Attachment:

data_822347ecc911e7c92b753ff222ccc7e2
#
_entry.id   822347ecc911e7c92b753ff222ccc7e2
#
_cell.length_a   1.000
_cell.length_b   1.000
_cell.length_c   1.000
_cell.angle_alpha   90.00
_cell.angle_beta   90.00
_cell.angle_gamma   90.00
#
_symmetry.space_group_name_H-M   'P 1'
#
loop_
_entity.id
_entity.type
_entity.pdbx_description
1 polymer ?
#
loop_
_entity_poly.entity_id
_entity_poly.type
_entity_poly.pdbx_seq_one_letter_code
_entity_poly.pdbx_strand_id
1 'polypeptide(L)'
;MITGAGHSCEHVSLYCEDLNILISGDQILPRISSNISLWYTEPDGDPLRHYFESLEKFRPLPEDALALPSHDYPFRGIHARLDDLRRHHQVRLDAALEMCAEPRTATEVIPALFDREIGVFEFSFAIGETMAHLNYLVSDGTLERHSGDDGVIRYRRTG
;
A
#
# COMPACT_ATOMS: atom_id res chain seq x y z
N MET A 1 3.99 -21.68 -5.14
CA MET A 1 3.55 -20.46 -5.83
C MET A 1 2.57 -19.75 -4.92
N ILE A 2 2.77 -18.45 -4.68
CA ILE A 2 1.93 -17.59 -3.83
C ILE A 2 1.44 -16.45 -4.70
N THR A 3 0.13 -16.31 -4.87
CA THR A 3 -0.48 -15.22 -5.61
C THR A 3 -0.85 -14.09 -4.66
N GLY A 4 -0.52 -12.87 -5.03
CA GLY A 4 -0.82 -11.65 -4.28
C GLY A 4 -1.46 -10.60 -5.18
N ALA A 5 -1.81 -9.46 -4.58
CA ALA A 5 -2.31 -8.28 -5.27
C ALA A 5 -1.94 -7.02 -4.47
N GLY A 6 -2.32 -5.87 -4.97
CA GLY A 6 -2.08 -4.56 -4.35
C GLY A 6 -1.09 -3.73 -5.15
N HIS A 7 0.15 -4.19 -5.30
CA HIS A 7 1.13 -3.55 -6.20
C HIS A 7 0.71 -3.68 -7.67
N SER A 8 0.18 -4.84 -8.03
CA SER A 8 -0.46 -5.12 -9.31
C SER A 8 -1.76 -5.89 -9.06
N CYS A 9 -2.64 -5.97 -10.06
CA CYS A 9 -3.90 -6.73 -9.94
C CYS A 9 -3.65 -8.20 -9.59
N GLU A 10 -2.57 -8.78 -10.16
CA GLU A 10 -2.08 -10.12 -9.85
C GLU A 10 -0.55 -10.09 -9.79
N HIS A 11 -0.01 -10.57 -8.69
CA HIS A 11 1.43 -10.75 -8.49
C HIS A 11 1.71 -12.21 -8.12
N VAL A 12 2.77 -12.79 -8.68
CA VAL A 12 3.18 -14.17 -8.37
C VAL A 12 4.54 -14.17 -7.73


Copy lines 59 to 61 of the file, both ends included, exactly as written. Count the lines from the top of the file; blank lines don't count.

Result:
CA GLU A 10 -2.08 -10.12 -9.85
C GLU A 10 -0.55 -10.09 -9.79
N HIS A 11 -0.01 -10.57 -8.69